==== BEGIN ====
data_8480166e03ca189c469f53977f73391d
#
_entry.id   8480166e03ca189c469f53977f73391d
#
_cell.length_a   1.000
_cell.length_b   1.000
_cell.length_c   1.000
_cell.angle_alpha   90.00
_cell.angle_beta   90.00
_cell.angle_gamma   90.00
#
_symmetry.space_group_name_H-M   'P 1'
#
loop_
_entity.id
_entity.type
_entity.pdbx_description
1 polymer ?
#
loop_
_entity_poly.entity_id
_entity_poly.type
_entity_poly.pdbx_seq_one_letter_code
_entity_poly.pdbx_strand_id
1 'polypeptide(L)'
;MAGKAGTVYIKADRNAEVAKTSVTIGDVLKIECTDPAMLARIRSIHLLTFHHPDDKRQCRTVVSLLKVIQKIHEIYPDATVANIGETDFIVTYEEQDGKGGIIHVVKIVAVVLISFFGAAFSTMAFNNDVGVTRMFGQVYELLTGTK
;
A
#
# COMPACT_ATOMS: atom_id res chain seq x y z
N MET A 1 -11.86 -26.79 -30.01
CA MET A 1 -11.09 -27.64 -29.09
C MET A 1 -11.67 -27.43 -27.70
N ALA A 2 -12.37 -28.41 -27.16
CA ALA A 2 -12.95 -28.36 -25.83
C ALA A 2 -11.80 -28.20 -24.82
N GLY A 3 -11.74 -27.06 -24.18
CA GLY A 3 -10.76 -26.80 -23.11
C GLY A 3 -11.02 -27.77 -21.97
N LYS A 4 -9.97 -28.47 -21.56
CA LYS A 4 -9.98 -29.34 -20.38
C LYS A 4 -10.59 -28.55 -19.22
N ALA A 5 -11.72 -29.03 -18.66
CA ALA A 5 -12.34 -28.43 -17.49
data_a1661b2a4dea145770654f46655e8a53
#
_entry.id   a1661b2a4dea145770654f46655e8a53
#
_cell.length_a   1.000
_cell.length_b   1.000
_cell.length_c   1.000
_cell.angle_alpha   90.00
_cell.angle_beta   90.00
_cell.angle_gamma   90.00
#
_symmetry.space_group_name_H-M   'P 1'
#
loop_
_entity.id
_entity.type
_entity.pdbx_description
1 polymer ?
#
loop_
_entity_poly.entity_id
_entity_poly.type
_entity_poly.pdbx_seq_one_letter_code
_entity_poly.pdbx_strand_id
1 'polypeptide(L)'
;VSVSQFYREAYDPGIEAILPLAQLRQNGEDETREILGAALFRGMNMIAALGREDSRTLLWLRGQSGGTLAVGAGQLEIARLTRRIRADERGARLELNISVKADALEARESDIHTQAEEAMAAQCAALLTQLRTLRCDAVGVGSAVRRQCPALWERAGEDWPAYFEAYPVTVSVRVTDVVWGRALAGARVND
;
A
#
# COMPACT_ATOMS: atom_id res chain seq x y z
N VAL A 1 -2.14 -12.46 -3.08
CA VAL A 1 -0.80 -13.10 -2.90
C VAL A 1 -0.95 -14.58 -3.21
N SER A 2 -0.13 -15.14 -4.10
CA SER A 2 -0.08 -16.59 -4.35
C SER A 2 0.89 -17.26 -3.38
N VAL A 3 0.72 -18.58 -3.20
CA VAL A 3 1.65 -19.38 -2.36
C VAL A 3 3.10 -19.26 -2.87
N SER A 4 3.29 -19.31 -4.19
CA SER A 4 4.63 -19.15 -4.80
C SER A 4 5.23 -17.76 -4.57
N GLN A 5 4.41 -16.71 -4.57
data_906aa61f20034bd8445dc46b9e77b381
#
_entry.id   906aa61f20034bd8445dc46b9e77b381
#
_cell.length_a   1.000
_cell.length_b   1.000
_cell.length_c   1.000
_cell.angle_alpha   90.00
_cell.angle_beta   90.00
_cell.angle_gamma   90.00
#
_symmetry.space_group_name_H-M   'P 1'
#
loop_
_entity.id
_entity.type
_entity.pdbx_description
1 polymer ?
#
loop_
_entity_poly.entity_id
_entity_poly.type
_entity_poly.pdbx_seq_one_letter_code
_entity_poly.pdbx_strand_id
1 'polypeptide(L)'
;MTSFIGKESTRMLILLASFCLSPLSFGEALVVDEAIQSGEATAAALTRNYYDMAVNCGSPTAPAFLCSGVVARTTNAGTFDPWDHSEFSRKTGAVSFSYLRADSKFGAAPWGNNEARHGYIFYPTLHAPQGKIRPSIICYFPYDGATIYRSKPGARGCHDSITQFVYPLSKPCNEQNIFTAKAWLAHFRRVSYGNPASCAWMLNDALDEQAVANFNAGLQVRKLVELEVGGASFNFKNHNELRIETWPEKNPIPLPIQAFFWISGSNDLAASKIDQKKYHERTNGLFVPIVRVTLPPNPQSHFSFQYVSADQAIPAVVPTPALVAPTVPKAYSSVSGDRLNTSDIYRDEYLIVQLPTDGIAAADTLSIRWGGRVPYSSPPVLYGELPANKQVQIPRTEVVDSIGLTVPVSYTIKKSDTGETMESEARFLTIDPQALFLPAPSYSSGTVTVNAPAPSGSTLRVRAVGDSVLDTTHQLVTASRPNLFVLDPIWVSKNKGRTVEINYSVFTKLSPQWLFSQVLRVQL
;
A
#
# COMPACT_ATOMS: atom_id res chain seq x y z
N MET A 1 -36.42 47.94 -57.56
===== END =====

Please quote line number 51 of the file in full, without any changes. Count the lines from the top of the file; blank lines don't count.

_cell.length_c   1.000